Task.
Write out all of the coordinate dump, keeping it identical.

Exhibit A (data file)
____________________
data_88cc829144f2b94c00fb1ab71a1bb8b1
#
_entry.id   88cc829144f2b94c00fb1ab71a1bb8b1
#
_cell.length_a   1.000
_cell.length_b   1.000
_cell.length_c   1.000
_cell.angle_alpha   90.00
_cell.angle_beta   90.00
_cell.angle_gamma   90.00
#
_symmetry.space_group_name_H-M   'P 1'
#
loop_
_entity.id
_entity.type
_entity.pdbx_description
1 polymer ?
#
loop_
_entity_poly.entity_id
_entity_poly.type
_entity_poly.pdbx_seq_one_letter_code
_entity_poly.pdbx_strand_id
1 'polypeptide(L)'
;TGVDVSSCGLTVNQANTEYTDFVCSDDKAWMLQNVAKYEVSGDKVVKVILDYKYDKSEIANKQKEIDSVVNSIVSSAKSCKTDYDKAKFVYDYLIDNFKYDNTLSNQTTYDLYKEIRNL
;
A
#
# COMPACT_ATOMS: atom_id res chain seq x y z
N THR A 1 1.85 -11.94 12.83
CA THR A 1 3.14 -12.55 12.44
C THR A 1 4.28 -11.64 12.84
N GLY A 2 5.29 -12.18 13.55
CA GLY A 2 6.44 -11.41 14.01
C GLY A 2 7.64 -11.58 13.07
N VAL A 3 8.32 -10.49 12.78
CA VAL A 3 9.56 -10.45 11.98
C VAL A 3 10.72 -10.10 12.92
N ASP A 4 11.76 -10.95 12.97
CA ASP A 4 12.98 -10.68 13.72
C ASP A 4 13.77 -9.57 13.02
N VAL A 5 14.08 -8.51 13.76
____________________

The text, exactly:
data_88cc829144f2b94c00fb1ab71a1bb8b1
#
_entry.id   88cc829144f2b94c00fb1ab71a1bb8b1
#
_cell.length_a   1.000
_cell.length_b   1.000
_cell.length_c   1.000
_cell.angle_alpha   90.00
_cell.angle_beta   90.00
_cell.angle_gamma   90.00
#
_symmetry.space_group_name_H-M   'P 1'
#
loop_
_entity.id
_entity.type
_entity.pdbx_description
1 polymer ?
#
loop_
_entity_poly.entity_id
_entity_poly.type
_entity_poly.pdbx_seq_one_letter_code
_entity_poly.pdbx_strand_id
1 'polypeptide(L)'
;TGVDVSSCGLTVNQANTEYTDFVCSDDKAWMLQNVAKYEVSGDKVVKVILDYKYDKSEIANKQKEIDSVVNSIVSSAKSCKTDYDKAKFVYDYLIDNFKYDNTLSNQTTYDLYKEIRNL
;
A
#
# COMPACT_ATOMS: atom_id res chain seq x y z
N THR A 1 1.85 -11.94 12.83
CA THR A 1 3.14 -12.55 12.44
C THR A 1 4.28 -11.64 12.84
N GLY A 2 5.29 -12.18 13.55
CA GLY A 2 6.44 -11.41 14.01
C GLY A 2 7.64 -11.58 13.07
N VAL A 3 8.32 -10.49 12.78
CA VAL A 3 9.56 -10.45 11.98
C VAL A 3 10.72 -10.10 12.92
N ASP A 4 11.76 -10.95 12.97
CA ASP A 4 12.98 -10.68 13.72
C ASP A 4 13.77 -9.57 13.02
N VAL A 5 14.08 -8.51 13.76